Severe neonatal gastrointestinal diseases such as necrotizing enterocolitis or spontaneous intestinal perforation are potentially lethal conditions which predominantly occur in preterm infants. Cytomegalovirus (CMV), which is known to cause congenital and acquired infections in the newborns, has also been implicated in such severe gastrointestinal diseases in premature infants. However, the pathogenic role of CMV and effect of antiviral therapy in severe gastrointestinal disease in premature neonates is currently unclear. We present an infant, born at 26-weeks' gestation, presented with progressive dyspepsia and abdominal distention after the closure of the symptomatic patent ductus arteriosus at the day of life (DOL) 4, requiring the emergent surgery for ileal perforation at the DOL8. After the surgery, abdominal symptoms persisted and the second emergent surgery was performed for the recurrent ileal perforation at DOL17. Even then the abdominal symptoms prolonged and pathological examination in the affected intestine at the second surgery showed CMV inclusion body. Immunoreactivity for CMV antigen was detected in the specimen at the first surgery on DOL8. Blood and urinary CMV-DNA were detected at DOL28. CMV-DNA was also detected in the dried umbilical cord which was obtained within a week from birth. A 6-week course of intravenous ganciclovir (12 mg/kg/day) was started at DOL34 and then symptoms resolved along with decreasing blood CMV-DNA. Pathological findings characteristic of CMV were not detected in the resection specimen at the ileostomy closure at DOL94. These observations indicate that anti-CMV therapy may be beneficial for some premature infants with severe CMV-associated gastrointestinal diseases and warrants further studies focusing on pathogenic role, diagnosis, treatment and prevention of this underrecognized etiology of severe gastrointestinal diseases particularly in premature neonates.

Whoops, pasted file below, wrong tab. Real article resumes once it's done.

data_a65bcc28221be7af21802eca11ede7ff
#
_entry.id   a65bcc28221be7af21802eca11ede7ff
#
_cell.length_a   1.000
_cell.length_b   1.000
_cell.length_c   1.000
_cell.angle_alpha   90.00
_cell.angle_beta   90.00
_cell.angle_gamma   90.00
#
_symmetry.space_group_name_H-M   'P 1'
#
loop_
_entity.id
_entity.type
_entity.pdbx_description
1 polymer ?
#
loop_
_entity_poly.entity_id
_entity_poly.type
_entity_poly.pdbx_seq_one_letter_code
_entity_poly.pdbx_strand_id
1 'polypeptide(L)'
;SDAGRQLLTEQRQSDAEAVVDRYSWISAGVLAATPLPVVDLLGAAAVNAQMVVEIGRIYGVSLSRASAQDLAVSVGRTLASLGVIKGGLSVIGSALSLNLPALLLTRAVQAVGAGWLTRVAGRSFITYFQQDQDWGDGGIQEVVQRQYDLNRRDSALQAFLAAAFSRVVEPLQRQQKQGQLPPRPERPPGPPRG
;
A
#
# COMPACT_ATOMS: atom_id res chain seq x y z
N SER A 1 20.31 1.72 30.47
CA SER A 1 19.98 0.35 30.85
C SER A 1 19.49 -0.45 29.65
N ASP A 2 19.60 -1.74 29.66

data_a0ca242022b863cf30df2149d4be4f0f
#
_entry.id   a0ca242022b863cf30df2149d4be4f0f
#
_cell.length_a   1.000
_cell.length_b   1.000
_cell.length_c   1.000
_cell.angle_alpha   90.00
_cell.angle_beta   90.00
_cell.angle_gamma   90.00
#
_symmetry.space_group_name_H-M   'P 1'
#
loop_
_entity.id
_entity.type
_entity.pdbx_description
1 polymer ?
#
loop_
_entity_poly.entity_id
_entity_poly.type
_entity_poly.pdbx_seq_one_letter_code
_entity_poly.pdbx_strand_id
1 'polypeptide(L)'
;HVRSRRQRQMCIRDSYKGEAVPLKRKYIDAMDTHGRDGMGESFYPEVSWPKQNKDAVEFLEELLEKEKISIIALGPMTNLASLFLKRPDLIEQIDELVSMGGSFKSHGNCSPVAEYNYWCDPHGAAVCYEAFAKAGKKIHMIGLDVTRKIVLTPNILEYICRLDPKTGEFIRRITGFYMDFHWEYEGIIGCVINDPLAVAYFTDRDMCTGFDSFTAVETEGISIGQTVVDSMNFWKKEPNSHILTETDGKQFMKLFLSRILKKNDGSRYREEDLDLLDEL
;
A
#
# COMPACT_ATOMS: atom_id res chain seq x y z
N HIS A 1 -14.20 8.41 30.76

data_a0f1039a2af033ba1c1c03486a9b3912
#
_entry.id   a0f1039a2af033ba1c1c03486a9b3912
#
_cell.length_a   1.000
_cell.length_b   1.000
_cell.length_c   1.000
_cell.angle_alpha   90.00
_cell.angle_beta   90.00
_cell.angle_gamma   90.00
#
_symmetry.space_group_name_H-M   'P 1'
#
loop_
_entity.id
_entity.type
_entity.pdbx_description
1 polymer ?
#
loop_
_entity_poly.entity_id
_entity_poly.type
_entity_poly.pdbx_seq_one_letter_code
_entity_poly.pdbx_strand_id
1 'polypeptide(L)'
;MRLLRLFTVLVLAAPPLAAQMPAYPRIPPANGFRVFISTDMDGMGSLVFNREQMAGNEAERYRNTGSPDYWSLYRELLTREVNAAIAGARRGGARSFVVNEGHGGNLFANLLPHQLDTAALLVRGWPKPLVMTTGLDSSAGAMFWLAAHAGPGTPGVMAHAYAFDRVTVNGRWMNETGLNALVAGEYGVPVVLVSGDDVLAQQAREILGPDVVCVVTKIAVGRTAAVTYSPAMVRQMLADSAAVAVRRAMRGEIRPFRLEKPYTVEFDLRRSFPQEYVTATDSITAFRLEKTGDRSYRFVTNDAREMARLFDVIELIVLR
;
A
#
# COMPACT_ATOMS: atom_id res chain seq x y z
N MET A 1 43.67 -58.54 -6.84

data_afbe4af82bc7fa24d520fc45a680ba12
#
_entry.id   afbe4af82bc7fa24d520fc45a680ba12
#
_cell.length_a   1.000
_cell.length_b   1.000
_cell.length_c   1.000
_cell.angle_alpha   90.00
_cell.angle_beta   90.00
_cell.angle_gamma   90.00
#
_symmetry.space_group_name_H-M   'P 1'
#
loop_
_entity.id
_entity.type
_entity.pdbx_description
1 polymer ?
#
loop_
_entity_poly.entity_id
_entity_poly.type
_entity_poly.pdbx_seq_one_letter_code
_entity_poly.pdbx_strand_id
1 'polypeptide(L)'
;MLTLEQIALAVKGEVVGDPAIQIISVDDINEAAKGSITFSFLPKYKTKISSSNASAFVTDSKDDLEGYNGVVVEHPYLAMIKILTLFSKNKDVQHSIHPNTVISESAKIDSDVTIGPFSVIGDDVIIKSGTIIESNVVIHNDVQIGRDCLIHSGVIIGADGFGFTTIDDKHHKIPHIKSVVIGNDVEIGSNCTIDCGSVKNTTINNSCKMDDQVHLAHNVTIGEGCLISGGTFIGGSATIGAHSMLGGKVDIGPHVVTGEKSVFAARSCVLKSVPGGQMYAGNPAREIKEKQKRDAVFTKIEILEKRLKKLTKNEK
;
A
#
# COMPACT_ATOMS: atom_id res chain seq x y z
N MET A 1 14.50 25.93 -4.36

All Science Journal Classification (ASJC) codes
- Pediatrics, Perinatology, and Child Health